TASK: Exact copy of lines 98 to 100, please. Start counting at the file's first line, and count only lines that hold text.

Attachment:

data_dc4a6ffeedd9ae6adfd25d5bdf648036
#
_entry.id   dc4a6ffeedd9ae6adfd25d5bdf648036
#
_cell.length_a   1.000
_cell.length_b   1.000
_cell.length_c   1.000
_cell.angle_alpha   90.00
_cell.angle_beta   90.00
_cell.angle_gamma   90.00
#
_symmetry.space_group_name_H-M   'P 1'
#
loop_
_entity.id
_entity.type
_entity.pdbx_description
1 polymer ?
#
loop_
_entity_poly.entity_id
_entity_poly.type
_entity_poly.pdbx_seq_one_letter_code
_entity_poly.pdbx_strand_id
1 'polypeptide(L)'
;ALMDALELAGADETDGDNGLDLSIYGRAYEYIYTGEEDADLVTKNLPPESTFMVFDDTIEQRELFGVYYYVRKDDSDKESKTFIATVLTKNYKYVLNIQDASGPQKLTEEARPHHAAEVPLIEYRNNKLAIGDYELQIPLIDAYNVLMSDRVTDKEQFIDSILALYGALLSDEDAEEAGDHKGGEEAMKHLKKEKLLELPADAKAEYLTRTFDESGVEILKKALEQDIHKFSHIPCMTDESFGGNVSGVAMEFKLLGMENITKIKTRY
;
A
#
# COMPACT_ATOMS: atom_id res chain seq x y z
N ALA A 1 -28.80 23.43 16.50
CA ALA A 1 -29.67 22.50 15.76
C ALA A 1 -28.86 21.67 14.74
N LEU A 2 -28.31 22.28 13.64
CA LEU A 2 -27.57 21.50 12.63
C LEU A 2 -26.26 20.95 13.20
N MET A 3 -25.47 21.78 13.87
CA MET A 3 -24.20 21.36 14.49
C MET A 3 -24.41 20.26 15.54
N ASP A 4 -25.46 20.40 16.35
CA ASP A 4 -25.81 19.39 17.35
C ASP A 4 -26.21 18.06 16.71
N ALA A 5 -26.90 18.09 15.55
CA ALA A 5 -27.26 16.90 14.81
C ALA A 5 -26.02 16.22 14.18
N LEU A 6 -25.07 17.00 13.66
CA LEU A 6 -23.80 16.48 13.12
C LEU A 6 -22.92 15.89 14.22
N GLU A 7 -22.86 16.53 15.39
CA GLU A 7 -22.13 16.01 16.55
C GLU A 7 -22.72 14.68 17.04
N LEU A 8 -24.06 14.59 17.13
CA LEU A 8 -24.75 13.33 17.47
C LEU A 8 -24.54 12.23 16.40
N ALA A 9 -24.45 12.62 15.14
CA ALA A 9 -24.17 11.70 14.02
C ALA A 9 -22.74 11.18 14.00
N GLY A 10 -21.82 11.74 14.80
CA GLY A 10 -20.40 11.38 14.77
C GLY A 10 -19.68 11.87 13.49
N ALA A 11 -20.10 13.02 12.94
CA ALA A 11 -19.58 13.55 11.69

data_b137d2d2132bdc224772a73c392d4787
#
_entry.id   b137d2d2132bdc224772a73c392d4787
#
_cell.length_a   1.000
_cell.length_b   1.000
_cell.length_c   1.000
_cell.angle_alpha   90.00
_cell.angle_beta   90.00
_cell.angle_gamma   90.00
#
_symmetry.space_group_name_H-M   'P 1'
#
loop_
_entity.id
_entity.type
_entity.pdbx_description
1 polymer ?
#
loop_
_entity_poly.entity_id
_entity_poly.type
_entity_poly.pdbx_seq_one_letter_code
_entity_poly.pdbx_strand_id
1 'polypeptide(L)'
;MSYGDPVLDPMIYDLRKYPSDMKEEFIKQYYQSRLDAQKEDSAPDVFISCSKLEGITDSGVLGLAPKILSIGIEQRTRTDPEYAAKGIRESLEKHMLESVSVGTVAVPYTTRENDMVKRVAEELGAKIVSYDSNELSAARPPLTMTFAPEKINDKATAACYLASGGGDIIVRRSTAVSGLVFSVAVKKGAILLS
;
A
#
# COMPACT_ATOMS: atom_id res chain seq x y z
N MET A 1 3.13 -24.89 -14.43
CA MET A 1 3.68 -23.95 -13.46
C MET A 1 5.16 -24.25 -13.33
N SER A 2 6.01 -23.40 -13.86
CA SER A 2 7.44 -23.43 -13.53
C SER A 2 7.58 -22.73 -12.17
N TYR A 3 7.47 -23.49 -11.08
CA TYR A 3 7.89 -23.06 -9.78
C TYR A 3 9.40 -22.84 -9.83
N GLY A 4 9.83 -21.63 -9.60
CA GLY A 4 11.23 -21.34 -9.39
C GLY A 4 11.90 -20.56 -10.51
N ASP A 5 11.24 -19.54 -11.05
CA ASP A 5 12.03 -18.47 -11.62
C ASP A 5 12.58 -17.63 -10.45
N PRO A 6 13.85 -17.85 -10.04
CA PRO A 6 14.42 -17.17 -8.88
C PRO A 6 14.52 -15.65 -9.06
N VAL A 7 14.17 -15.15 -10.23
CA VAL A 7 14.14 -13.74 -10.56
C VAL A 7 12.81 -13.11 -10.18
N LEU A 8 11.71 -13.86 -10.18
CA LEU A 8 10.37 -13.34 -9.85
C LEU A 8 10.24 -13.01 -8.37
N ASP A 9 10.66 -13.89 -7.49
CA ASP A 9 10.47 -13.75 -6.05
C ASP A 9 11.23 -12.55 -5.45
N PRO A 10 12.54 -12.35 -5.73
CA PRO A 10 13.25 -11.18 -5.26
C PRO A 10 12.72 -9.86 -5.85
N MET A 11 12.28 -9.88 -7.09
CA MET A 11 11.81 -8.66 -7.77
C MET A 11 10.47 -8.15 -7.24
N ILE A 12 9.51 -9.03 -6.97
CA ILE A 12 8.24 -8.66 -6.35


C SER A 2 7.58 -22.73 -12.17
N TYR A 3 7.47 -23.49 -11.08
CA TYR A 3 7.89 -23.06 -9.78